Settled down to looked at the a la carte and the prix fixe menus and decided to go with the latter. Three courses for 28 € – can’t argue with that. Also had a look at the wine list, which leans heavily towards the Côtes du Rhone. After much debate, we chose a Domaine Deurre Côtes Du Rhone Les Rabasses 2000 – I thought this was another bargain at €30, and it did not disappoint. It was a big wine with lots of berry fruit and a long, delicious finish. Sorry about the scanty tasting notes but I was too absorbed in the moment to make notes! What I did notice (with approval!) was the fact that all the flatware on the table was Christofle – a mix ‘n match of different patterns, so that no two items matched, but Christofle none the less. Respect. And so, to the food. I started with a new potato and marinated herring salad and Nick had the charcuterie platter. My salad was fantastic – lots of creamy little potatoes and tender herring that was not too vinegary, on a bed of frisee and with a dressing that bore more than a passing resemblance to a Caesar dressing. Absolutely lovely – the creaminess of the little potatoes perfectly offset the tart herring and the dressing, while the frisee added a crisp freshness. Nick’s charcuterie platter looked rustic and very beautiful on its little wooden board – a generous number of slices of salami-like saucisson, cured ham, a delicious little bowl of potato salad with bacon and olive oil and little crispy bits that looked like pork crackling – but weren’t. They tasted vaguely familiar and had all the crispiness that only comes from the extreme fattiness of something like pork rind, but at the same time I could not hazard a guess as to what they might be. Nick eventually called our waiter over and asked him – he opined that they were pork but Nick was not convinced. Later, another waiter cleared our plates and Nick tried his luck and asked again – this time he was told chicken! I just laughed. If anybody else has any ideas… answers on a postcard please!

For our main course we both had one of the dishes for which the restaurant (and Ducasse) is famous – a pike quenelle (dumpling) topped with 2 large langoustine tails and served poached in the most deliciously-rich lobster bisque type broth. Oh my word. Who would have though a dumpling could be so spectacularly good? The consistency of the dumpling was like a very fluffy omelette, but infused with the rich flavour of the broth. I ate slower and slower as I didn’t want to finish and even Nick agreed that it was one of the nicer things he had ever tasted. (This is quite an admission as Nick is usually a steak man!!). After that spectacular course, we just sat and basked in the glow of the wine, food and general enjoyment of the restaurant for a while. Usually Nick does not like to linger in restaurants and hates making conversation when the next table’s occupants are practically sitting in your lap, but here he was totally relaxed and we both did a good spot of people watching while sipping our wine. Eventually the time came for dessert and we once again chose the same thing – the Ille Flottante aux Pralines Roses. These were floating islands of sweetened whipped egg white, baked not long enough to make crispy meringues but just long enough to be solid. They were studded with crushed pralines roses (pink sugared almonds) and then floated in a generous amount of crème anglaise (vanilla custard). Heaven on a plate. They were trembly and yielding, but full of crunchy little surprises when you came across the crushed pralines. Plus the crushed pralines made it look as if each island was full of candied petals – too beautiful! And of course the crème anglaise was suitable decadent and provided a lovely foil for the sweet islands. We just sat there and ate and drank and positively BEAMED at the world! Ended up staying till close to 11pm before taking a lovely walk home along the river and past the beautifully lit Notre Dame cathedral.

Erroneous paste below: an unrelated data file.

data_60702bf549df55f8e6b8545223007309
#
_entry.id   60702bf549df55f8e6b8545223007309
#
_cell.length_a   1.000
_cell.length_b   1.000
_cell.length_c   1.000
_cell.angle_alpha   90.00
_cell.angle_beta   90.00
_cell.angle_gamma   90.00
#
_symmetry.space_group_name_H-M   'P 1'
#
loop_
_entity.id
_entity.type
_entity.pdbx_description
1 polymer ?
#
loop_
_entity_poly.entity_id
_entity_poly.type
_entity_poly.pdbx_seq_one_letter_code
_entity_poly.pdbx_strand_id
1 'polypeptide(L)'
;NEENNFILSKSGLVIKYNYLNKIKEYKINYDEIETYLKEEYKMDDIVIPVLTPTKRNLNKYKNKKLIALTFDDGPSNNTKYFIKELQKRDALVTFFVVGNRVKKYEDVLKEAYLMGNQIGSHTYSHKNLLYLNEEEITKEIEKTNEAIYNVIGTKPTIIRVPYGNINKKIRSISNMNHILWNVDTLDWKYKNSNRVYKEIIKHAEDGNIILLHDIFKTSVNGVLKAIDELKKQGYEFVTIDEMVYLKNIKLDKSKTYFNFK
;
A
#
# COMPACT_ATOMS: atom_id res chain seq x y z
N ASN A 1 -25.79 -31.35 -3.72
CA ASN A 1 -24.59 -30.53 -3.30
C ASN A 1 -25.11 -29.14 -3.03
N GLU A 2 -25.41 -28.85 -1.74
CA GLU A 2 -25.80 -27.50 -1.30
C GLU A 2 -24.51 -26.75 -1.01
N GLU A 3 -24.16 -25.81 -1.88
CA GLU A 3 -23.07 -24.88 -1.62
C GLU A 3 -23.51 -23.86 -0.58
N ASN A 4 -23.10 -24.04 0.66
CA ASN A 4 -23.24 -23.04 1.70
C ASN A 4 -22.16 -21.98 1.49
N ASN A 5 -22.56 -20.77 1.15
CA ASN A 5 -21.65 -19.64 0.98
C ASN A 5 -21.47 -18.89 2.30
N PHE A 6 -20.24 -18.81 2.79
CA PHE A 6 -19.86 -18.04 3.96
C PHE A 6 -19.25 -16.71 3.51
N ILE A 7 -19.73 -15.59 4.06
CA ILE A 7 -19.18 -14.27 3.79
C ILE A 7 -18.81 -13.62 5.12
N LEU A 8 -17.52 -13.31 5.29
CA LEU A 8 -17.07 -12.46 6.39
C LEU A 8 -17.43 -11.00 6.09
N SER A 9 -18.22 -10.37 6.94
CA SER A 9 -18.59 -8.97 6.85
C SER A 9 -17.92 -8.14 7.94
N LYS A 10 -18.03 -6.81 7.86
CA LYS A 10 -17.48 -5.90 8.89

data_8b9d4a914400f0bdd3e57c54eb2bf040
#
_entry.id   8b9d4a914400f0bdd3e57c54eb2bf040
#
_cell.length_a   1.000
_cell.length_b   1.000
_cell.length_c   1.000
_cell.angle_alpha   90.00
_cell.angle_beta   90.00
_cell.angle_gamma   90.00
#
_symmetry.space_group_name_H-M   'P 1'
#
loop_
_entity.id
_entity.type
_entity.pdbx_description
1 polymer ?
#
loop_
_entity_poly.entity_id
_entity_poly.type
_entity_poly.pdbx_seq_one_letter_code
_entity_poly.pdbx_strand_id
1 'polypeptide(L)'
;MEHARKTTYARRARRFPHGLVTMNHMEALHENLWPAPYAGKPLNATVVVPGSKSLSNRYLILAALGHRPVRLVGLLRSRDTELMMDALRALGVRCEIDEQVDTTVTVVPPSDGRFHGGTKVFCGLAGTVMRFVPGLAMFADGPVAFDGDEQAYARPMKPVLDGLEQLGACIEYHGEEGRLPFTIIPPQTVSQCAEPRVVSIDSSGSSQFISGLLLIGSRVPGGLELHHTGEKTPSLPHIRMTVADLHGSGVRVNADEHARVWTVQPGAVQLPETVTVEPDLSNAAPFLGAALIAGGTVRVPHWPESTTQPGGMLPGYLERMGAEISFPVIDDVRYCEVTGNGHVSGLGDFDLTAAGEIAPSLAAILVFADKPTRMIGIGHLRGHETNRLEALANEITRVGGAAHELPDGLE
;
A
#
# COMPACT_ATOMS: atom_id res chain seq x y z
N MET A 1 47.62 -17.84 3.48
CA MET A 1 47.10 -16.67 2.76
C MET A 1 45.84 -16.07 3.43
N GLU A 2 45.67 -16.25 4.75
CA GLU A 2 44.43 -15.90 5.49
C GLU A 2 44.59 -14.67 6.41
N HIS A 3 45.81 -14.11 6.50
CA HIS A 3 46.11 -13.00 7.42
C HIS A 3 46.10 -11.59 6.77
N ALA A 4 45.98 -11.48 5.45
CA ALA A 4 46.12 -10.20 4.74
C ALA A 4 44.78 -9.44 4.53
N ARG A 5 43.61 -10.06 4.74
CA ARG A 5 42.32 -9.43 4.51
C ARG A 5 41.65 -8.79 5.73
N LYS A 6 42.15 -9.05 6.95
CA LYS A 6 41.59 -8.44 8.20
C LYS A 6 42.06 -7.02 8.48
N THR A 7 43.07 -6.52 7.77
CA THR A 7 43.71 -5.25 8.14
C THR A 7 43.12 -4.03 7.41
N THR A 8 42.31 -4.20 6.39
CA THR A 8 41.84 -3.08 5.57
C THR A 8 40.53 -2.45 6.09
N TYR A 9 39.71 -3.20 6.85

Sunday lunchtime found us wandering the streets south of the Eiffel Tower trying to find an open supermarket/sandwich store – quite tricky in France!! Eventually we came upon a sandwich shop, bought a salami baguette and went to sit on the Allee des Cygnes, a long narrow island in the middle of the Seine by the Eiffel Tower. The baguettes were lovely – in many ways, totally different to London sandwiches. In London we are totally spoilt for choice in terms of fillings – lamb and tzatziki; turkey, cheese and cranberry; tuna, olives and sun-dried tomatoes; crayfish and rocket… By contrast, the baguettes we had that day were utterly simple – positively boring, really. But the ingredients were so fresh and individually so good – fresh, crispy baguettes (a rarity!), salami that does not taste mass-produced and really good salted butter – that the whole exceeded the sum of its parts.